This is where I have to thank my Dad. He did all the painting, did a lot of the disassemble/reassemble, and guided me through all the cleaning and prepping. Could I have done this without out him? Maybe but it wouldn't have looked as nice and I'd probably be sitting in a corner right now crying.

Friday, September 12, 2014

Decoupaged and Altered Singer Featherweight Case

Before: in fairly rough condition
The case for my Singer Featherweight was also in some poor condition. One of the latches needed to be replaced. I decided to give my case a spiffy new look by decoupaging it. I used a variety of vintage pattern pieces, instructions, pages from a 1960's era book titled Sewing Made Easy, and sewing pattern pages from Workbasket. You can find things like this at yard sales, garage sales, rummage sales, library book sales, ebay and etsy.

To start I clipped away any loose material on the case. I then sanded the entire exterior with sandpaper. The goal was the scuff up the surface. I wiped it down with a damp rag and let it air dry. I then sealed all the edges and any areas where the original material was remove with a bit of mod podge. To keep the black surface from coming through my paper I painted the exterior with a white paint. This paint was quite cheap and is actually called "economy paint". I didn't care about the painted end results as I knew it would be covered with paper.

ready to decoupage
 The next day I decoupaged. I used mod podge with a matte finish to glue on and go over all my paper bits. I tore the pages up, added pattern tissue in a pleasing manner. If I were to do this again I'm start by covering more the case with the big pieces of sewing patterns before adding my pages. What is cool is if you place a pattern over a page usually the words below will show through the pattern. The tissue paper pattern pieces will wrinkle and are delicate to work with. Every so often I'd take a break and place it outside to air dry as it was a warm day when I was working on this. I kept adding bits and layers until I had covered the surface in a pleasing manner. There is not right or wrong with this.

decoupaging: lots of layers

drying after a long day of gluing papers on to the surface

As some of my pieces went over the hinge area I had to use a razor blade to cut it open again. I had allowed it to dry. I think it would have been easier to do this when the papers were wet. After that I placed the case in a warm dry area with the lid open to dry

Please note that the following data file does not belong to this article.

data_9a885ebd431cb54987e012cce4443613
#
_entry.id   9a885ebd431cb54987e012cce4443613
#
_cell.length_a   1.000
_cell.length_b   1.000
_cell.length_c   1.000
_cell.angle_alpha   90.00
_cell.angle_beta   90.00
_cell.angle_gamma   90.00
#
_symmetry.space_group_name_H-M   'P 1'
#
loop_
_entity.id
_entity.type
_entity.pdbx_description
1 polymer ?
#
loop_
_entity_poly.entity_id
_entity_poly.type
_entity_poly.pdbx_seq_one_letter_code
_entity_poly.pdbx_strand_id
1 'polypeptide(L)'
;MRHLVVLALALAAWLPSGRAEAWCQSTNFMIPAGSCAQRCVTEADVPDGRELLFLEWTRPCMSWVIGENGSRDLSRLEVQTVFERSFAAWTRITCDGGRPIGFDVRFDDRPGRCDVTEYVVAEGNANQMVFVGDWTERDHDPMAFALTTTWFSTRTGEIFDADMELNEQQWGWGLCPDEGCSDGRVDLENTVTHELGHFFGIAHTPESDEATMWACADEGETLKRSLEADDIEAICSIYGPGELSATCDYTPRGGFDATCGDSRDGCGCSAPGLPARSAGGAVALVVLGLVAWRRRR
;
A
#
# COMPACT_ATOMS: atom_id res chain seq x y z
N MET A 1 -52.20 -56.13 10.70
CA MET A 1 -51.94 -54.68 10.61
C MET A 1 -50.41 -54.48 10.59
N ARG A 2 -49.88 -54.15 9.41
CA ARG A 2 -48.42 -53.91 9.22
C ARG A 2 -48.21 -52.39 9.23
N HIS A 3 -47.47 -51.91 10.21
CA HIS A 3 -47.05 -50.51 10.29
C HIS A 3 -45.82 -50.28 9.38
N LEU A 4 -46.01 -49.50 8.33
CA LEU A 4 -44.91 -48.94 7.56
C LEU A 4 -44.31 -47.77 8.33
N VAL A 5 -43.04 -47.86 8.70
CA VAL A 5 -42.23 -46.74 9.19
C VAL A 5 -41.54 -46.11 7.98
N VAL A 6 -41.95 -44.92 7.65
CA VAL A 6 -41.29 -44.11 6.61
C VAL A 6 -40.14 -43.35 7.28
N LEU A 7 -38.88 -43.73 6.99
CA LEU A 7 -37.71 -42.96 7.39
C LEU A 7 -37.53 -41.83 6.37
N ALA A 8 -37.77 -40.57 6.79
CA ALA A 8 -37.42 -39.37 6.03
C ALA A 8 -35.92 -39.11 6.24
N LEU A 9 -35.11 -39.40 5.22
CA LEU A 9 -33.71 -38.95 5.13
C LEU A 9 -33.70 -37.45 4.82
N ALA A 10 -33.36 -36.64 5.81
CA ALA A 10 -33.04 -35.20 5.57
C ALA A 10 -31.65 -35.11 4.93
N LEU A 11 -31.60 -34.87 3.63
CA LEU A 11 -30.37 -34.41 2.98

adding the final finish coats

My last step was to coat the entire case with Polycrylic in a satin finish. I used 3 light layers carefully brushed on. Some people will actually do more layers and sand some down every so often until they get a smooth surface. I didn't think that would really matter.

Now it is ready for use. I really like how it turned out.

Thursday, September 11, 2014

Dressing For Success?

I've been pondering this lately; does how one dress everyday play a role in how they feel about themselves and their level of confidence? Do you take yourself more seriously when you are dressed the part?
I work from home so my attire tends to be very casual. I draw the line at working in my PJs. I wear mostly jeans and tee shirts. Lately I have been wondering if I shouldn't put more effort into dressing and my own personal style. Sure not too many people will see me on a given day. I don't have to be terrifically fancy just maybe step things up a notch. I'm wondering if I would be more work and business minded if I was dressing the part of small business owner.

Friday, September 5, 2014

Stripping Down: Singer Featherweight Repaint

It's not near as sexy as it sounds. In fact it's messy and tedious work. Getting the machine prepped for paint actually took longer than the paint itself.
The first steps was to remove all the parts that were removable without going crazy. I highly recommend the book The Featherweight 221 and I. It does have an entire section on replacing the decals and repainting you machine. The motor, the light, upper tension, the thread guides, and so on. It all has to come off. I went through a lot of ziploc bags. Google and eBay were my friends at different points because sadly the upper tension bar guide broke apart as in literally fell apart. The badges on this machine were particularly annoying to remove. Usually they were just held on by brass rivets with bent over ends but not mine. These required the use of a dremel from the top to grind off the head of the rivet.
Once everything is off that hard part really sets it. The shellac finish has to be removed. This is time consuming, messy, and not exactly pleasant. Steel wool, wet/dry sandpaper and a some chemicals have to be employed. Old shellac is either easy to remove or in my case it went gummy and took forever to remove. As I went little areas of pitting were discovered. This machine is made from aluminum and aluminum can corrode or react with the other metals. Areas, where the pitting was quite deep, were treated with bondo. Yes, bondo, just like what they use on cars. As I worked on my machine certain oddities appeared that made me wonder if someone hadn't repainted it at another time in it's life.

sanded and ready for masking

Once cleaned it had to be prepped for primer and paint. The things that could not be removed were carefully taped off. Other areas had to be stuffed with paper. Toothpicks, the ends of matchsticks and wads of paper towel were used to keep screw and oil holes open while others were carefully taped over.

primer coated. It got two coats of primer.

All the pieces that needed paint were painted with quality automotive primer. In this case it was a light colored primer because my final paint color is a light color. I chose to repaint this machine using quality automotive paint in spray cans. The color was mixed for me by my local automotive paint store. One can is more than enough for a sewing machine. I purchased the primer and clear coat recommended to me by the store.
You may be wondering about the cardboard box. Well that was a homemade paint booth for painting the machine. It was made out of a large cardboard box, tape, an air filter for a furnace, and a box fan. It didn't help with the odor but it helped a great deal with over spray and the stuff you don't want to be breathing in.
After the primer comes paint, decals and clear coat. Than the final assembly.

This article is not a how to on how to repaint your machine. If you choose to repaint you machine you do so at your own risk.